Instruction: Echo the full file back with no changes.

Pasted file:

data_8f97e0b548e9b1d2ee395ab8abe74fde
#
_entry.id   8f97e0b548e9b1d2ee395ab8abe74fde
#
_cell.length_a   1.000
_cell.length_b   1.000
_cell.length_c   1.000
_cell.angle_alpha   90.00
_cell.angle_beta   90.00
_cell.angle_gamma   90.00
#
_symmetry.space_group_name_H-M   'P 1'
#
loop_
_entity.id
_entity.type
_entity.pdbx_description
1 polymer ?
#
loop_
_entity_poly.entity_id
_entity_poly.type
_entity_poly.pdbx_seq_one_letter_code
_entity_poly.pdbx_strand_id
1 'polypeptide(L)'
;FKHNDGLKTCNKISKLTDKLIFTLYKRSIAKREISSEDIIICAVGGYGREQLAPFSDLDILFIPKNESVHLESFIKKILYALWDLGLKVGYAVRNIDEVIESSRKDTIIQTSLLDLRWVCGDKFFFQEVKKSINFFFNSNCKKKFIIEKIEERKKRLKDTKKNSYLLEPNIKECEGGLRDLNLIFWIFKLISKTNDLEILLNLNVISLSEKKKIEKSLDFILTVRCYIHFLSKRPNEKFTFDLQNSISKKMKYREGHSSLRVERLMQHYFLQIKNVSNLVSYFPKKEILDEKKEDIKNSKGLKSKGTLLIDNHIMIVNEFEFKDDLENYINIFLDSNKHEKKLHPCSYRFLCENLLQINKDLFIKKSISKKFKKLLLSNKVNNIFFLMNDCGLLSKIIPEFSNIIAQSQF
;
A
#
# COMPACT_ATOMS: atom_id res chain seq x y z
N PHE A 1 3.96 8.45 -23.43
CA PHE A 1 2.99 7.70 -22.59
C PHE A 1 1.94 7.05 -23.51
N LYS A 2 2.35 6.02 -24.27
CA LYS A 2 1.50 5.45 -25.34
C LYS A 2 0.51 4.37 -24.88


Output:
data_8f97e0b548e9b1d2ee395ab8abe74fde
#
_entry.id   8f97e0b548e9b1d2ee395ab8abe74fde
#
_cell.length_a   1.000
_cell.length_b   1.000
_cell.length_c   1.000
_cell.angle_alpha   90.00
_cell.angle_beta   90.00
_cell.angle_gamma   90.00
#
_symmetry.space_group_name_H-M   'P 1'
#
loop_
_entity.id
_entity.type
_entity.pdbx_description
1 polymer ?
#
loop_
_entity_poly.entity_id
_entity_poly.type
_entity_poly.pdbx_seq_one_letter_code
_entity_poly.pdbx_strand_id
1 'polypeptide(L)'
;FKHNDGLKTCNKISKLTDKLIFTLYKRSIAKREISSEDIIICAVGGYGREQLAPFSDLDILFIPKNESVHLESFIKKILYALWDLGLKVGYAVRNIDEVIESSRKDTIIQTSLLDLRWVCGDKFFFQEVKKSINFFFNSNCKKKFIIEKIEERKKRLKDTKKNSYLLEPNIKECEGGLRDLNLIFWIFKLISKTNDLEILLNLNVISLSEKKKIEKSLDFILTVRCYIHFLSKRPNEKFTFDLQNSISKKMKYREGHSSLRVERLMQHYFLQIKNVSNLVSYFPKKEILDEKKEDIKNSKGLKSKGTLLIDNHIMIVNEFEFKDDLENYINIFLDSNKHEKKLHPCSYRFLCENLLQINKDLFIKKSISKKFKKLLLSNKVNNIFFLMNDCGLLSKIIPEFSNIIAQSQF
;
A
#
# COMPACT_ATOMS: atom_id res chain seq x y z
N PHE A 1 3.96 8.45 -23.43
CA PHE A 1 2.99 7.70 -22.59
C PHE A 1 1.94 7.05 -23.51
N LYS A 2 2.35 6.02 -24.27
CA LYS A 2 1.50 5.45 -25.34
C LYS A 2 0.51 4.37 -24.88